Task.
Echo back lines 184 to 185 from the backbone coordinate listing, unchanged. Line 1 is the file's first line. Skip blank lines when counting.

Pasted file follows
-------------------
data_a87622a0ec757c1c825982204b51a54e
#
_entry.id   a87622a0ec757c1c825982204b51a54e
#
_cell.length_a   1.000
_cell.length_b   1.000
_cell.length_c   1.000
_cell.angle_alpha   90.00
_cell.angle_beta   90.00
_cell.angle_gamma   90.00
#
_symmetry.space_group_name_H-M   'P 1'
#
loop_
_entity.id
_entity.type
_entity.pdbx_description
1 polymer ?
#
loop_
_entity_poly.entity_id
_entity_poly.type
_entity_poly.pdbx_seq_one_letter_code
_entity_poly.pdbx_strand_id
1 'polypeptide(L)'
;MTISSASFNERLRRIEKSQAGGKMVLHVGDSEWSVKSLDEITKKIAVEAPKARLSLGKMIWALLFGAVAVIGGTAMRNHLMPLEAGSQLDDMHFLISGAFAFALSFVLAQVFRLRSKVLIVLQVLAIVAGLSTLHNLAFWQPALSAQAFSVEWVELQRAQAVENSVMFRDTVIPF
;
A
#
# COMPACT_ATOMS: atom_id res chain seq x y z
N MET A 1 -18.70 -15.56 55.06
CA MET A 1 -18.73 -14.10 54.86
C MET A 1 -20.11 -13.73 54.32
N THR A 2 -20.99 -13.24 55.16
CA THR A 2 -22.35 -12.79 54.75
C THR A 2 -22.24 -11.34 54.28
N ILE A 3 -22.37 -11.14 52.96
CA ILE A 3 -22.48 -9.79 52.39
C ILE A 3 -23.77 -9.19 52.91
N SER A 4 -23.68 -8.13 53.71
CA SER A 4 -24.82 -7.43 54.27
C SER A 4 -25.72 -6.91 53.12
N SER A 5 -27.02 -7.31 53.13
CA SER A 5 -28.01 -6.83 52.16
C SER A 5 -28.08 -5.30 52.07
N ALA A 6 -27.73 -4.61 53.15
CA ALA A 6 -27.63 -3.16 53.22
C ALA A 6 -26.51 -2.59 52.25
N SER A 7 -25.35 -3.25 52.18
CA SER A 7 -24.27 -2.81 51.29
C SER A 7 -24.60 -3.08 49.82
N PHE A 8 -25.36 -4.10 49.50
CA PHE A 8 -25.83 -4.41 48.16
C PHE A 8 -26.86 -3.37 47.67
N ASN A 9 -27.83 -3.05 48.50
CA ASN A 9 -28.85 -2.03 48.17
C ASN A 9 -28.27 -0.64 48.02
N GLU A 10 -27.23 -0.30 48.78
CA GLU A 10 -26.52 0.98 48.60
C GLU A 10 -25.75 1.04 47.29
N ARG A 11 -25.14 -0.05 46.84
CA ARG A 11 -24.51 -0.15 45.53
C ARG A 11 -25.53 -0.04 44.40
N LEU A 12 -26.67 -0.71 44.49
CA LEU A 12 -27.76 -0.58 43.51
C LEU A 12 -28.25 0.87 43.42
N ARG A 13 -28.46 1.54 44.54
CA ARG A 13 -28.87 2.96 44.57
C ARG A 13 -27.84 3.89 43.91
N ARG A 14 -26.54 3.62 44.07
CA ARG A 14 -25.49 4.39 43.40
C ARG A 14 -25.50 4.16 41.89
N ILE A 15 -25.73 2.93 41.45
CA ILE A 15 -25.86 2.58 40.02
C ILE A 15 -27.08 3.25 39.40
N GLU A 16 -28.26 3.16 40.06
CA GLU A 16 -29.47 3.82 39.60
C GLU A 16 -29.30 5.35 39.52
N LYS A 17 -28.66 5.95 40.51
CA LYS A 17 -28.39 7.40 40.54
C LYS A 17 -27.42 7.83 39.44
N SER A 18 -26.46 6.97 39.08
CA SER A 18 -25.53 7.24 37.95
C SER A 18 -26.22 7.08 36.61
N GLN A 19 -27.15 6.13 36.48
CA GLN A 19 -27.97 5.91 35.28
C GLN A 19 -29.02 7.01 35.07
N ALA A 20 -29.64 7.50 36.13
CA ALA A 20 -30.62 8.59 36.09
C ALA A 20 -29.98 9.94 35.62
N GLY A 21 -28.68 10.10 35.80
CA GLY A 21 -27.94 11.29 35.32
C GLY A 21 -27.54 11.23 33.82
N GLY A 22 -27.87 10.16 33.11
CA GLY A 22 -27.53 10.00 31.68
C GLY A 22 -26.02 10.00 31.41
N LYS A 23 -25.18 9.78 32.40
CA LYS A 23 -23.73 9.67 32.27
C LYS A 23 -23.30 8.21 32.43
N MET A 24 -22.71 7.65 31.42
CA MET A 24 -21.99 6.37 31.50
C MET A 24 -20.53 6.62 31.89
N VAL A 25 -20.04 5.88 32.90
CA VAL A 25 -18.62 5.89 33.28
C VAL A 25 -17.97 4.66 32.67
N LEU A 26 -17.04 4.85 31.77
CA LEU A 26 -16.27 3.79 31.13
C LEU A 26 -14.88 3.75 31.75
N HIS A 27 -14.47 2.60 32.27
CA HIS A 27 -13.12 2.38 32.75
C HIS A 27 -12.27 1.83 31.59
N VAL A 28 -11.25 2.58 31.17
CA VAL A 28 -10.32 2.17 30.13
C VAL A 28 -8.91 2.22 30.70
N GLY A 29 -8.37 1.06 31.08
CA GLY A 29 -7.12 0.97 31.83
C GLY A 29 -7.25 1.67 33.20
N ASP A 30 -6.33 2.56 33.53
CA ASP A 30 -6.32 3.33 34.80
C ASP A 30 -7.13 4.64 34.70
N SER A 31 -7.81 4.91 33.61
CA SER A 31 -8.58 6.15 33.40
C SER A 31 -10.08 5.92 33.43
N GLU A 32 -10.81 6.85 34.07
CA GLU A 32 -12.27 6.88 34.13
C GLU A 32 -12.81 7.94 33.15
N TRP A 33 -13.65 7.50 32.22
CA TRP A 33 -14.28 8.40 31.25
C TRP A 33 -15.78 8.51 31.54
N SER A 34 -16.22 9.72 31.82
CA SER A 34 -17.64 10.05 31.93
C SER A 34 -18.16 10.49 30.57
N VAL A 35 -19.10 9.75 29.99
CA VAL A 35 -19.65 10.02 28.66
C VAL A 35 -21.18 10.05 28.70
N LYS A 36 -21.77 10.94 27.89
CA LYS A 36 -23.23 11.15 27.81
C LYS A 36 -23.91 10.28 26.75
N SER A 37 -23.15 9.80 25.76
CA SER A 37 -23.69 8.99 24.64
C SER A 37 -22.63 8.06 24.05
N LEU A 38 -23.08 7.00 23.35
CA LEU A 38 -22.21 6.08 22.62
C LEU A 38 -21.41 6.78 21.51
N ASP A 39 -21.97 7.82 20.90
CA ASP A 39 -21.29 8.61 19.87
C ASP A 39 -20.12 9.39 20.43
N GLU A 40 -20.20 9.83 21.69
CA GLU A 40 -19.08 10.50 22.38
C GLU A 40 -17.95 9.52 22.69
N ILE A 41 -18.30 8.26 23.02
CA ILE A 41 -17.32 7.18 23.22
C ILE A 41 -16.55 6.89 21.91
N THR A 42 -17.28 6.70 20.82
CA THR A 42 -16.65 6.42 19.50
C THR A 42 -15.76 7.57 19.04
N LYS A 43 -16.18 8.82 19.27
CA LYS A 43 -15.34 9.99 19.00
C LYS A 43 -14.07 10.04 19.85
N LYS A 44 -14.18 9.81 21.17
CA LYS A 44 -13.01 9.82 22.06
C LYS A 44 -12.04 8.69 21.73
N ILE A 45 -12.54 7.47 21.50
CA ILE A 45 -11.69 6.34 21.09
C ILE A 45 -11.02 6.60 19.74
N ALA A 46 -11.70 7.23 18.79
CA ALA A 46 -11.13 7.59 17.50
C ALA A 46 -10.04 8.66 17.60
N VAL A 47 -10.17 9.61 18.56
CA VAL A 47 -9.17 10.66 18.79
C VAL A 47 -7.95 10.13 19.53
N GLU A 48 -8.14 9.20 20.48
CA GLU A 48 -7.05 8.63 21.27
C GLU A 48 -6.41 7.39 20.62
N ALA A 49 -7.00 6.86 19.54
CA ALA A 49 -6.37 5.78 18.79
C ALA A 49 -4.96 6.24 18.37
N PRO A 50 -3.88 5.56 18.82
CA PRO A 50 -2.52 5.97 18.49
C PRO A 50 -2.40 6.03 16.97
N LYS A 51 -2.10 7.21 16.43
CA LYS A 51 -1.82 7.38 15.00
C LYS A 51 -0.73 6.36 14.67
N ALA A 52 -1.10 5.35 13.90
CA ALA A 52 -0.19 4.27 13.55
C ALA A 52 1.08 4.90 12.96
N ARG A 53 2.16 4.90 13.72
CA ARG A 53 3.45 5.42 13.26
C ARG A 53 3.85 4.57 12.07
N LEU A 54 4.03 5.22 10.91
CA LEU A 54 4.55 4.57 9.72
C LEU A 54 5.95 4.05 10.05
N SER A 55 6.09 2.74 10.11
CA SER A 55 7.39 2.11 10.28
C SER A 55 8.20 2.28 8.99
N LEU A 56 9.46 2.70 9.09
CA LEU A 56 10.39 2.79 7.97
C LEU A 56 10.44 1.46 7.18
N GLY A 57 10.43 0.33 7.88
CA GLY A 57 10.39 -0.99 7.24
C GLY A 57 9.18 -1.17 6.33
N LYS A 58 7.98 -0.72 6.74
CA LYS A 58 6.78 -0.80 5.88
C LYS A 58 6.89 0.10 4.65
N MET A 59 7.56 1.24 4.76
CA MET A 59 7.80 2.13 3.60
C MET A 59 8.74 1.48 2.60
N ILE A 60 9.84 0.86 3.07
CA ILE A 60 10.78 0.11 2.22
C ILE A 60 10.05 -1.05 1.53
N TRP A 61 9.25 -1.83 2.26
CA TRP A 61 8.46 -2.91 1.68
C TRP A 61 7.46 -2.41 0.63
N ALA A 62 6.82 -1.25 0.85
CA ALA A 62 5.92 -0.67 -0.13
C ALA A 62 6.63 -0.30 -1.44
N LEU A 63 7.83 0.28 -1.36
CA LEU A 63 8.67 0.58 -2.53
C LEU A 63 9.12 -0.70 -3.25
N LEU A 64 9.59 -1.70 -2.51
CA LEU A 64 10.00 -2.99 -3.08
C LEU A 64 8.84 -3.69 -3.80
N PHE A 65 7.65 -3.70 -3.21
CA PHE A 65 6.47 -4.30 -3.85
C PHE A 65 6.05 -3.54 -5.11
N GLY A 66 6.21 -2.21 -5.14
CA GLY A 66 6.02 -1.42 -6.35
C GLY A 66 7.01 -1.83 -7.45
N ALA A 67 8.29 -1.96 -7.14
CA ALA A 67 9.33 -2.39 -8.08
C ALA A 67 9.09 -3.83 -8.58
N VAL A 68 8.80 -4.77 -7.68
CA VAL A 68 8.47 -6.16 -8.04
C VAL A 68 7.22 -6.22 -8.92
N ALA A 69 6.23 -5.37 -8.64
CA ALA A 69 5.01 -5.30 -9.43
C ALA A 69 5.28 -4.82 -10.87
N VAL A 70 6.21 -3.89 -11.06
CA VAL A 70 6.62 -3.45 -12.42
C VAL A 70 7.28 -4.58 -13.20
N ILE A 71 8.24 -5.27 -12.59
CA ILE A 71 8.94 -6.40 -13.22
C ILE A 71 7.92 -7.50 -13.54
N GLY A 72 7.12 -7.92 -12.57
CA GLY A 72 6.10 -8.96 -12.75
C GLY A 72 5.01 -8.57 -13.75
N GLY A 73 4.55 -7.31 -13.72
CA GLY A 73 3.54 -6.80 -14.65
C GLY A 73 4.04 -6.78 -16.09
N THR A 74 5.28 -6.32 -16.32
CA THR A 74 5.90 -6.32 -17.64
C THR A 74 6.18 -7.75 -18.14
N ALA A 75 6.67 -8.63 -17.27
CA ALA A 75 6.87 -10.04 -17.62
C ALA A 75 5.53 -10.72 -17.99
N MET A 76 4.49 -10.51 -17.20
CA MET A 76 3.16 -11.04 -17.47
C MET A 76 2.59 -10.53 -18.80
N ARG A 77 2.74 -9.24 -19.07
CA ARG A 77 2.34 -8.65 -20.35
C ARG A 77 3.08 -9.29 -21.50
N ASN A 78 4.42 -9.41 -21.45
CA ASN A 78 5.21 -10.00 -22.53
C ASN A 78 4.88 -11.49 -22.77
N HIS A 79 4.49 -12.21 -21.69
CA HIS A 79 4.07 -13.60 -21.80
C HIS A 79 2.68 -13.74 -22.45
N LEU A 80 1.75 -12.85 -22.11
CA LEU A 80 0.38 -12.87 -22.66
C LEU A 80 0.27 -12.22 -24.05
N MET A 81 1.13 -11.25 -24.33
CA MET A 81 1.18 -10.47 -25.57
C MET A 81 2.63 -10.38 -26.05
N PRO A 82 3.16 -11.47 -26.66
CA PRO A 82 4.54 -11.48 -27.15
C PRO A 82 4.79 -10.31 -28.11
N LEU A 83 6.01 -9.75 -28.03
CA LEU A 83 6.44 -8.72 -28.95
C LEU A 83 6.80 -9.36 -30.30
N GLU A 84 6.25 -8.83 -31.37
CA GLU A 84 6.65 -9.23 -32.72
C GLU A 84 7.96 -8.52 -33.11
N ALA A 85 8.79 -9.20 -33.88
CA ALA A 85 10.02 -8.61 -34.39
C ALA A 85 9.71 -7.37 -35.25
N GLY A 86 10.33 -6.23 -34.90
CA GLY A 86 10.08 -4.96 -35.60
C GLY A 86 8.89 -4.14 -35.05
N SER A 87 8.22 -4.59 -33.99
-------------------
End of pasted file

N ALA A 52 -1.10 5.35 13.90
CA ALA A 52 -0.19 4.27 13.55